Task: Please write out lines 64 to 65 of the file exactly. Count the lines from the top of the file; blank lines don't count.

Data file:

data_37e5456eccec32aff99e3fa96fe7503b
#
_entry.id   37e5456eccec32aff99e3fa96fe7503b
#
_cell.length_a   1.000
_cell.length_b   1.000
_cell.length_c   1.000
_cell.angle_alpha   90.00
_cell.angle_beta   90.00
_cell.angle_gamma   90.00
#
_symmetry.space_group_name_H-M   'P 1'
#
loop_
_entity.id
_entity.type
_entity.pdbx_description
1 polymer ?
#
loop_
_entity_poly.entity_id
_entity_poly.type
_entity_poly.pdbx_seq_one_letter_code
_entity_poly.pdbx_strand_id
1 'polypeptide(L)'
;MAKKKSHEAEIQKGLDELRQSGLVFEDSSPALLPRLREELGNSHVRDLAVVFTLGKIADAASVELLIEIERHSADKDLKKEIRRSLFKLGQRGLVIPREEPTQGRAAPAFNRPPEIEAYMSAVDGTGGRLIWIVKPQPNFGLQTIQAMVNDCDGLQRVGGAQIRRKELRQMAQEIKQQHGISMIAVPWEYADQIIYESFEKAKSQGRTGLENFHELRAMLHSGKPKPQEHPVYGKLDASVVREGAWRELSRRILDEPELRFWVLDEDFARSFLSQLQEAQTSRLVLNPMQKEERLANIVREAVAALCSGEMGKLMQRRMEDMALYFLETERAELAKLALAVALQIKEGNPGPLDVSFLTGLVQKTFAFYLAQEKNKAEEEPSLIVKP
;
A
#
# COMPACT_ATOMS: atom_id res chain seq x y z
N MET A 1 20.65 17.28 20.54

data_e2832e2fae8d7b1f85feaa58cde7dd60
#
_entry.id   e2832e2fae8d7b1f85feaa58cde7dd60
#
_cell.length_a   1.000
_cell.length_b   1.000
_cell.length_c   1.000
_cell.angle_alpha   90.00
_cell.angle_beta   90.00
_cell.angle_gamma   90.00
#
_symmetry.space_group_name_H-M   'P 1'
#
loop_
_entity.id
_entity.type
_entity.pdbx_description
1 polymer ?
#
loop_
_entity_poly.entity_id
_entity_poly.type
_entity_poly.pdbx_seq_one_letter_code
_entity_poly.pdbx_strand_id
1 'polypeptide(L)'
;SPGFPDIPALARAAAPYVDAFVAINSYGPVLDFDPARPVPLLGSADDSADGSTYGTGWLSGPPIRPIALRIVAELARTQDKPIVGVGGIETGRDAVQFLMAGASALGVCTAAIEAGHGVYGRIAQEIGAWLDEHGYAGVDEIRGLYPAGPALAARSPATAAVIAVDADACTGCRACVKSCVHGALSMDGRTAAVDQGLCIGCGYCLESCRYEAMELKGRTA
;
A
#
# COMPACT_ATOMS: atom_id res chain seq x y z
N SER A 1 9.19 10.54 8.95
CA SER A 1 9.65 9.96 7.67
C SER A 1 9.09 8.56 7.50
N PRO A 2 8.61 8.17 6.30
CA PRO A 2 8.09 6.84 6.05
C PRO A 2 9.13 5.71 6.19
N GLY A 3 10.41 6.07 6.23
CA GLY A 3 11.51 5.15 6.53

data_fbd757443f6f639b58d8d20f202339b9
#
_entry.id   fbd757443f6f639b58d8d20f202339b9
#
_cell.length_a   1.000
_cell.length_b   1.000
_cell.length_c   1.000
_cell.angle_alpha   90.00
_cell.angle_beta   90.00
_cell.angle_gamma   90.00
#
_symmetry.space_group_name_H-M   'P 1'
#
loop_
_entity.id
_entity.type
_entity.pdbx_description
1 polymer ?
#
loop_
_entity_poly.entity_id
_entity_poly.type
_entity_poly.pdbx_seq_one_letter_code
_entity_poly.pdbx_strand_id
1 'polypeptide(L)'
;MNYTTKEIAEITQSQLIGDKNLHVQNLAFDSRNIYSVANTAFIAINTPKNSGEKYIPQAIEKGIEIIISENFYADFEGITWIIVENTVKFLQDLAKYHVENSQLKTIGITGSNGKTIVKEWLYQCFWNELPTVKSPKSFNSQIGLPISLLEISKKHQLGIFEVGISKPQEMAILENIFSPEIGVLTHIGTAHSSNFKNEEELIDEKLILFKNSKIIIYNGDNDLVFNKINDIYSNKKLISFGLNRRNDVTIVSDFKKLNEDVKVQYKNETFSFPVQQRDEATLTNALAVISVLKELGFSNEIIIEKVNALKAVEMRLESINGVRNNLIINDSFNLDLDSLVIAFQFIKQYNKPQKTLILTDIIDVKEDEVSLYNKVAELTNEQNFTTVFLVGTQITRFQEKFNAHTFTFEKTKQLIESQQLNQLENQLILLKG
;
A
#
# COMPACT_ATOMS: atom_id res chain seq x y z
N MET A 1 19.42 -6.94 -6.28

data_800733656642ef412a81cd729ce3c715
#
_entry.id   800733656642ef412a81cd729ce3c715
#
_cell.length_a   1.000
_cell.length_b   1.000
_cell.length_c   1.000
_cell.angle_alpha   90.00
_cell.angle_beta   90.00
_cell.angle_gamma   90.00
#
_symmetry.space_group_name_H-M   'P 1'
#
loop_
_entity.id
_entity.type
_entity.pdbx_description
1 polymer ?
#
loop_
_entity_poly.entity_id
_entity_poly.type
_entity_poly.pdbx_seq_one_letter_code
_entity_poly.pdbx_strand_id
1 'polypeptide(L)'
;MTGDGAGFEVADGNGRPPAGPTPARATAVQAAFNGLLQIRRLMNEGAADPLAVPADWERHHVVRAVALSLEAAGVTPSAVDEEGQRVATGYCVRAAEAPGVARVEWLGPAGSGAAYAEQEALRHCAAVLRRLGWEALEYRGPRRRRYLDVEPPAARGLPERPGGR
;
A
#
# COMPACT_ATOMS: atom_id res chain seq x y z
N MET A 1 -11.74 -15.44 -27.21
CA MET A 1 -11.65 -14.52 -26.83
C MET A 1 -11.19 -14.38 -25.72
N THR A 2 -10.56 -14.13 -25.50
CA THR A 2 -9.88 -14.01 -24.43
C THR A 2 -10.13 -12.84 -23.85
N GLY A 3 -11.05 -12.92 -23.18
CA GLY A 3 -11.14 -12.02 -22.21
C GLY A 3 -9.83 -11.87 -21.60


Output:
C SER A 1 9.09 8.56 7.50
N PRO A 2 8.61 8.17 6.30